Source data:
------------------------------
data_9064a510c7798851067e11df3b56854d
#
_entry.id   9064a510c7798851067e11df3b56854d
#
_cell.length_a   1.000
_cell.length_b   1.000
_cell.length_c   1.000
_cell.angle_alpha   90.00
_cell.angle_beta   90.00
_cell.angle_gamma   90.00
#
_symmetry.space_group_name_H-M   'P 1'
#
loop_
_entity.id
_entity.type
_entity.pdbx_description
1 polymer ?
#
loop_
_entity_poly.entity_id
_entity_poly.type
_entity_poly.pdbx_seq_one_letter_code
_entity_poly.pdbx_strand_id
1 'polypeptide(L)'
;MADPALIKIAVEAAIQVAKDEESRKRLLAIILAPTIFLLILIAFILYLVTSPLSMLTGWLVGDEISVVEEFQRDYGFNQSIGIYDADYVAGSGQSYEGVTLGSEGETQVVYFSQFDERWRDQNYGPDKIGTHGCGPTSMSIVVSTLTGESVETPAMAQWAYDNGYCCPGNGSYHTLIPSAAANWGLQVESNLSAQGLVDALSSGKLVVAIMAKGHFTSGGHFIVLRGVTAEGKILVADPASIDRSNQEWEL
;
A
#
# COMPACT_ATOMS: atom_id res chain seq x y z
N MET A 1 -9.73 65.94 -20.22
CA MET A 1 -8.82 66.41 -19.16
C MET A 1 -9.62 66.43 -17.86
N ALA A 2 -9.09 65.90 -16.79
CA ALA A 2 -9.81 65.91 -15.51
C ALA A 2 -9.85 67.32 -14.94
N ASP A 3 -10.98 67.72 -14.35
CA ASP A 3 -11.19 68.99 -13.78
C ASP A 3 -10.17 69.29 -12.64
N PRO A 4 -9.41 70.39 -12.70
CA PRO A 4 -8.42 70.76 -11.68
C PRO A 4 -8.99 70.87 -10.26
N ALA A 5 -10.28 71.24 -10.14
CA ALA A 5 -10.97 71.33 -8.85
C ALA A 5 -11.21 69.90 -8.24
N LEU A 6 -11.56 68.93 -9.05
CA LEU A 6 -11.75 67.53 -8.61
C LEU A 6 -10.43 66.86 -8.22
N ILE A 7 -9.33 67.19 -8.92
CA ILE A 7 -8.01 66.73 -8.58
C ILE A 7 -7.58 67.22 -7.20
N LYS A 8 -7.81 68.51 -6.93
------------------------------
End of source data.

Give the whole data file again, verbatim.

data_9064a510c7798851067e11df3b56854d
#
_entry.id   9064a510c7798851067e11df3b56854d
#
_cell.length_a   1.000
_cell.length_b   1.000
_cell.length_c   1.000
_cell.angle_alpha   90.00
_cell.angle_beta   90.00
_cell.angle_gamma   90.00
#
_symmetry.space_group_name_H-M   'P 1'
#
loop_
_entity.id
_entity.type
_entity.pdbx_description
1 polymer ?
#
loop_
_entity_poly.entity_id
_entity_poly.type
_entity_poly.pdbx_seq_one_letter_code
_entity_poly.pdbx_strand_id
1 'polypeptide(L)'
;MADPALIKIAVEAAIQVAKDEESRKRLLAIILAPTIFLLILIAFILYLVTSPLSMLTGWLVGDEISVVEEFQRDYGFNQSIGIYDADYVAGSGQSYEGVTLGSEGETQVVYFSQFDERWRDQNYGPDKIGTHGCGPTSMSIVVSTLTGESVETPAMAQWAYDNGYCCPGNGSYHTLIPSAAANWGLQVESNLSAQGLVDALSSGKLVVAIMAKGHFTSGGHFIVLRGVTAEGKILVADPASIDRSNQEWEL
;
A
#
# COMPACT_ATOMS: atom_id res chain seq x y z
N MET A 1 -9.73 65.94 -20.22
CA MET A 1 -8.82 66.41 -19.16
C MET A 1 -9.62 66.43 -17.86
N ALA A 2 -9.09 65.90 -16.79
CA ALA A 2 -9.81 65.91 -15.51
C ALA A 2 -9.85 67.32 -14.94
N ASP A 3 -10.98 67.72 -14.35
CA ASP A 3 -11.19 68.99 -13.78
C ASP A 3 -10.17 69.29 -12.64
N PRO A 4 -9.41 70.39 -12.70
CA PRO A 4 -8.42 70.76 -11.68
C PRO A 4 -8.99 70.87 -10.26
N ALA A 5 -10.28 71.24 -10.14
CA ALA A 5 -10.97 71.33 -8.85
C ALA A 5 -11.21 69.90 -8.24
N LEU A 6 -11.56 68.93 -9.05
CA LEU A 6 -11.75 67.53 -8.61
C LEU A 6 -10.43 66.86 -8.22
N ILE A 7 -9.33 67.19 -8.92
CA ILE A 7 -8.01 66.73 -8.58
C ILE A 7 -7.58 67.22 -7.20
N LYS A 8 -7.81 68.51 -6.93